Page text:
HTML and CSS Reference
background: #cab5a3 url(../images/bg-main.gif) repeat
repeat 0 0;
The first point to note in this example is the selector we're using: body . This tells the
browser that the declaration block will apply to the <body> element (which is the next ele-
ment down from the <html> element in our HTML hierarchy).
Next, you'll notice that we're using the background property, which is a shorthand prop-
number of different background-related properties using a single line of code. If we didn't use
shorthand, this single declaration would look like this:
background-repeat: repeat repeat;
background-position: 0 0;
This would give us exactly the same result as the single-line version. You'll be using the
properties described here regularly in future projects, so let's discuss each of them in detail.
First, we've defined a background color for the <body> . This is good practice as it ensures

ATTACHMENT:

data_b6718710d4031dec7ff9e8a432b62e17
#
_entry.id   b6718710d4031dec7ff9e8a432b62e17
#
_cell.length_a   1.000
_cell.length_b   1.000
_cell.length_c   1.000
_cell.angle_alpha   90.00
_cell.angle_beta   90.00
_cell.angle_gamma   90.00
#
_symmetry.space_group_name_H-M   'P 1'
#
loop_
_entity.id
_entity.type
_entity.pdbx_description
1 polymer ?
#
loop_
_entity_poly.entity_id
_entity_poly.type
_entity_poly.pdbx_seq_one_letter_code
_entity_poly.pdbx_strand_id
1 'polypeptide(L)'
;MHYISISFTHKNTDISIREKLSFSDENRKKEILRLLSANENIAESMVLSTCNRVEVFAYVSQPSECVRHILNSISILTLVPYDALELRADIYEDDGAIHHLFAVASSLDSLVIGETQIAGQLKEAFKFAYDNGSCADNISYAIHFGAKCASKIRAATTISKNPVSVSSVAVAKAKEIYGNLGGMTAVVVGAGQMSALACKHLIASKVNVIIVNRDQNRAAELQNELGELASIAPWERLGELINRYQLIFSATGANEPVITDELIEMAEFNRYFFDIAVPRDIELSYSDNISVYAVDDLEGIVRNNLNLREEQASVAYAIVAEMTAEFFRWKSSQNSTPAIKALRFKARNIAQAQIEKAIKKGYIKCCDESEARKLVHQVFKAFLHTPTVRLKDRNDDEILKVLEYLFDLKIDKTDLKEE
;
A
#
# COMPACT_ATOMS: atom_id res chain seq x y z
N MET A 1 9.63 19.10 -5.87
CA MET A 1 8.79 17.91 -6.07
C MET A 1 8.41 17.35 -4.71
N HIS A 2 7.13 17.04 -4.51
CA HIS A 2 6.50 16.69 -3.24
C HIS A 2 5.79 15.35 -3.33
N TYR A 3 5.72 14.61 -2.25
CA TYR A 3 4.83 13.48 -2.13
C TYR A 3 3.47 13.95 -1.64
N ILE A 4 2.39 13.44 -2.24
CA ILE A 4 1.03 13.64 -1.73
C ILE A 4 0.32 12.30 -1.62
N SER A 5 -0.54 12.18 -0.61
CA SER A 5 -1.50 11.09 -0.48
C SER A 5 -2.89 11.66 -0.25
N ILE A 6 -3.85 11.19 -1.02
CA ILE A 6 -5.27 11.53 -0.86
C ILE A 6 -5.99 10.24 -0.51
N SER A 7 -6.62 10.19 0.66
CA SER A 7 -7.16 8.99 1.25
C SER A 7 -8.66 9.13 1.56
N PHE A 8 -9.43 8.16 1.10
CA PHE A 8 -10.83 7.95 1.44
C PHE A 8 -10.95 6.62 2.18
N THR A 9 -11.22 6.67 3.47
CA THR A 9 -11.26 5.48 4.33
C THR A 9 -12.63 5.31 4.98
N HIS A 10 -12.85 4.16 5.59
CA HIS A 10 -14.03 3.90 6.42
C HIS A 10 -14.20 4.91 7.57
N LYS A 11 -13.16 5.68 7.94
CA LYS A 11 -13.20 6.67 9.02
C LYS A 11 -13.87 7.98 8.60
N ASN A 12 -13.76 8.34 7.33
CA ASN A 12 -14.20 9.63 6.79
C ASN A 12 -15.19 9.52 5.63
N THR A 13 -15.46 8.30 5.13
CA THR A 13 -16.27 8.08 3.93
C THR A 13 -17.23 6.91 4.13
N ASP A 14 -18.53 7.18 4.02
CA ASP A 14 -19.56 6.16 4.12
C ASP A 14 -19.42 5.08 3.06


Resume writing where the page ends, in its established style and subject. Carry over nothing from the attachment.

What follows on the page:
that the user will see something similar to the background image should it fail to load quickly
enough, or at all. Also, if the background image is dark, say, with light-colored text, this will
ensure readability. In this case, we're using a color value of #cab5a3 —more on color val-
ues later in this chapter. This color was arrived at simply by sampling part of the textured
background in the Photoshop file, and then copying and pasting the color value from Pho-
toshop into my CSS file.
Next, we have the declaration that tells the browser what background image to use on the
<body> element. The syntax uses the url() notation to reference the background image.
This is the syntax you'll use most often when including an image in a web page using CSS.
The path to the file needs to be relative to the location of the CSS file, which is why, in this
case, we're using “ ../ ” at the start of the path. This tells the browser that the background